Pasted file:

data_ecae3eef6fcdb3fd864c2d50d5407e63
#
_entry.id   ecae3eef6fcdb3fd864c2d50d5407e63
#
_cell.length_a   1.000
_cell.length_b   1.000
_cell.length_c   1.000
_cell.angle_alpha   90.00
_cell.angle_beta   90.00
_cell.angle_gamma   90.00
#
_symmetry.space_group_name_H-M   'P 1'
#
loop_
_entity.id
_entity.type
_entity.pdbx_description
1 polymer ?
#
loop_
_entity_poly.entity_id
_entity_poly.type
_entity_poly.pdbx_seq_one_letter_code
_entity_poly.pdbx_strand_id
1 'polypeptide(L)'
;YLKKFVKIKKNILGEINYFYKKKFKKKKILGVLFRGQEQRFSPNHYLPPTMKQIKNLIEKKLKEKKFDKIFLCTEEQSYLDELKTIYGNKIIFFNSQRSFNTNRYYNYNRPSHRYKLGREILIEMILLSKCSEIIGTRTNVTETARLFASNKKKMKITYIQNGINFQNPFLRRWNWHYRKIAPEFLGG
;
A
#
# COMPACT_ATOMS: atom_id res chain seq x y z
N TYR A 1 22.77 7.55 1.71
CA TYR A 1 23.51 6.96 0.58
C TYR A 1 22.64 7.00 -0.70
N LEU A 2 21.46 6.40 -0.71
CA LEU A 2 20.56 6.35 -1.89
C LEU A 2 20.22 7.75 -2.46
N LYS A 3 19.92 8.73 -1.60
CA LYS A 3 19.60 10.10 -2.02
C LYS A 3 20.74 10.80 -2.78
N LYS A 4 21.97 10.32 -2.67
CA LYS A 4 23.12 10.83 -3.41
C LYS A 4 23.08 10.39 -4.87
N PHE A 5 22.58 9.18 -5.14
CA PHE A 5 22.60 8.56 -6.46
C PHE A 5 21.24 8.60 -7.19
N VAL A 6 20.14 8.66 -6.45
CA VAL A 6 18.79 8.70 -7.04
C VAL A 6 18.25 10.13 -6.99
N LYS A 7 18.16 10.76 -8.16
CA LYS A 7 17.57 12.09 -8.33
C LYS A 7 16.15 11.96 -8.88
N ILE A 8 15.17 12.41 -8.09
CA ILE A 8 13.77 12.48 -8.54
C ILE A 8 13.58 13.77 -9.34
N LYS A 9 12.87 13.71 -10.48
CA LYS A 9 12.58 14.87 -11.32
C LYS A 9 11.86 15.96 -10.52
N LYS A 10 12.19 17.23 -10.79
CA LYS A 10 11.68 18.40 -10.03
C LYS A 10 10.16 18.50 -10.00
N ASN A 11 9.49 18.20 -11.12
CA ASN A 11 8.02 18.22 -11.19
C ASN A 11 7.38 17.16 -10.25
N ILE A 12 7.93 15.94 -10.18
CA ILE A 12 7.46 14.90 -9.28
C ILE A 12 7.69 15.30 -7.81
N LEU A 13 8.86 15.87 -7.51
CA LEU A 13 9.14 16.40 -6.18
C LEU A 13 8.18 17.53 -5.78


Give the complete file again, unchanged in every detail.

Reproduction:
data_ecae3eef6fcdb3fd864c2d50d5407e63
#
_entry.id   ecae3eef6fcdb3fd864c2d50d5407e63
#
_cell.length_a   1.000
_cell.length_b   1.000
_cell.length_c   1.000
_cell.angle_alpha   90.00
_cell.angle_beta   90.00
_cell.angle_gamma   90.00
#
_symmetry.space_group_name_H-M   'P 1'
#
loop_
_entity.id
_entity.type
_entity.pdbx_description
1 polymer ?
#
loop_
_entity_poly.entity_id
_entity_poly.type
_entity_poly.pdbx_seq_one_letter_code
_entity_poly.pdbx_strand_id
1 'polypeptide(L)'
;YLKKFVKIKKNILGEINYFYKKKFKKKKILGVLFRGQEQRFSPNHYLPPTMKQIKNLIEKKLKEKKFDKIFLCTEEQSYLDELKTIYGNKIIFFNSQRSFNTNRYYNYNRPSHRYKLGREILIEMILLSKCSEIIGTRTNVTETARLFASNKKKMKITYIQNGINFQNPFLRRWNWHYRKIAPEFLGG
;
A
#
# COMPACT_ATOMS: atom_id res chain seq x y z
N TYR A 1 22.77 7.55 1.71
CA TYR A 1 23.51 6.96 0.58
C TYR A 1 22.64 7.00 -0.70
N LEU A 2 21.46 6.40 -0.71
CA LEU A 2 20.56 6.35 -1.89
C LEU A 2 20.22 7.75 -2.46
N LYS A 3 19.92 8.73 -1.60
CA LYS A 3 19.60 10.10 -2.02
C LYS A 3 20.74 10.80 -2.78
N LYS A 4 21.97 10.32 -2.67
CA LYS A 4 23.12 10.83 -3.41
C LYS A 4 23.08 10.39 -4.87
N PHE A 5 22.58 9.18 -5.14
CA PHE A 5 22.60 8.56 -6.46
C PHE A 5 21.24 8.60 -7.19
N VAL A 6 20.14 8.66 -6.45
CA VAL A 6 18.79 8.70 -7.04
C VAL A 6 18.25 10.13 -6.99
N LYS A 7 18.16 10.76 -8.16
CA LYS A 7 17.57 12.09 -8.33
C LYS A 7 16.15 11.96 -8.88
N ILE A 8 15.17 12.41 -8.09
CA ILE A 8 13.77 12.48 -8.54
C ILE A 8 13.58 13.77 -9.34
N LYS A 9 12.87 13.71 -10.48
CA LYS A 9 12.58 14.87 -11.32
C LYS A 9 11.86 15.96 -10.52
N LYS A 10 12.19 17.23 -10.79
CA LYS A 10 11.68 18.40 -10.03
C LYS A 10 10.16 18.50 -10.00
N ASN A 11 9.49 18.20 -11.12
CA ASN A 11 8.02 18.22 -11.19
C ASN A 11 7.38 17.16 -10.25
N ILE A 12 7.93 15.94 -10.18
CA ILE A 12 7.46 14.90 -9.28
C ILE A 12 7.69 15.30 -7.81
N LEU A 13 8.86 15.87 -7.51
CA LEU A 13 9.14 16.40 -6.18
C LEU A 13 8.18 17.53 -5.78